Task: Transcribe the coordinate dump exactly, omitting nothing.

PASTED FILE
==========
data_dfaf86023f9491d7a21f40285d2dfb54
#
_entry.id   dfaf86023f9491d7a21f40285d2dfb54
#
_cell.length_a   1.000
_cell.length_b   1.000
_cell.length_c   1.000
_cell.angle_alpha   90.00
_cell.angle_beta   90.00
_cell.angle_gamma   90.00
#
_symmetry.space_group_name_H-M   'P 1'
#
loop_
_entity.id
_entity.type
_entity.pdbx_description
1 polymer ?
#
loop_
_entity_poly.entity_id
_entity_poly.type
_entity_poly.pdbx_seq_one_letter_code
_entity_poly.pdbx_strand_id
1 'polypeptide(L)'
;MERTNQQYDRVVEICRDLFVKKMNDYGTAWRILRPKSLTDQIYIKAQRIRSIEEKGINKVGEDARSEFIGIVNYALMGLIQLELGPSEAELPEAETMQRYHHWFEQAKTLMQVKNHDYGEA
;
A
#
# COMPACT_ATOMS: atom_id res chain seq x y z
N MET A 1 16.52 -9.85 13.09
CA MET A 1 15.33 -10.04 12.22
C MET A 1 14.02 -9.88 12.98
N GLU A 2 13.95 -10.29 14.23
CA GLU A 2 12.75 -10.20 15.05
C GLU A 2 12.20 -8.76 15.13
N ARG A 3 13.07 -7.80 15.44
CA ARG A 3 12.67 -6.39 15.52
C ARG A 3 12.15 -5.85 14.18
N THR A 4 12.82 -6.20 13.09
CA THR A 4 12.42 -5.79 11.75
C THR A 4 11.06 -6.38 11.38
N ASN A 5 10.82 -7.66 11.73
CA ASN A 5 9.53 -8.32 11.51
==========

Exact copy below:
data_dfaf86023f9491d7a21f40285d2dfb54
#
_entry.id   dfaf86023f9491d7a21f40285d2dfb54
#
_cell.length_a   1.000
_cell.length_b   1.000
_cell.length_c   1.000
_cell.angle_alpha   90.00
_cell.angle_beta   90.00
_cell.angle_gamma   90.00
#
_symmetry.space_group_name_H-M   'P 1'
#
loop_
_entity.id
_entity.type
_entity.pdbx_description
1 polymer ?
#
loop_
_entity_poly.entity_id
_entity_poly.type
_entity_poly.pdbx_seq_one_letter_code
_entity_poly.pdbx_strand_id
1 'polypeptide(L)'
;MERTNQQYDRVVEICRDLFVKKMNDYGTAWRILRPKSLTDQIYIKAQRIRSIEEKGINKVGEDARSEFIGIVNYALMGLIQLELGPSEAELPEAETMQRYHHWFEQAKTLMQVKNHDYGEA
;
A
#
# COMPACT_ATOMS: atom_id res chain seq x y z
N MET A 1 16.52 -9.85 13.09
CA MET A 1 15.33 -10.04 12.22
C MET A 1 14.02 -9.88 12.98
N GLU A 2 13.95 -10.29 14.23
CA GLU A 2 12.75 -10.20 15.05
C GLU A 2 12.20 -8.76 15.13
N ARG A 3 13.07 -7.80 15.44
CA ARG A 3 12.67 -6.39 15.52
C ARG A 3 12.15 -5.85 14.18
N THR A 4 12.82 -6.20 13.09
CA THR A 4 12.42 -5.79 11.75
C THR A 4 11.06 -6.38 11.38
N ASN A 5 10.82 -7.66 11.73
CA ASN A 5 9.53 -8.32 11.51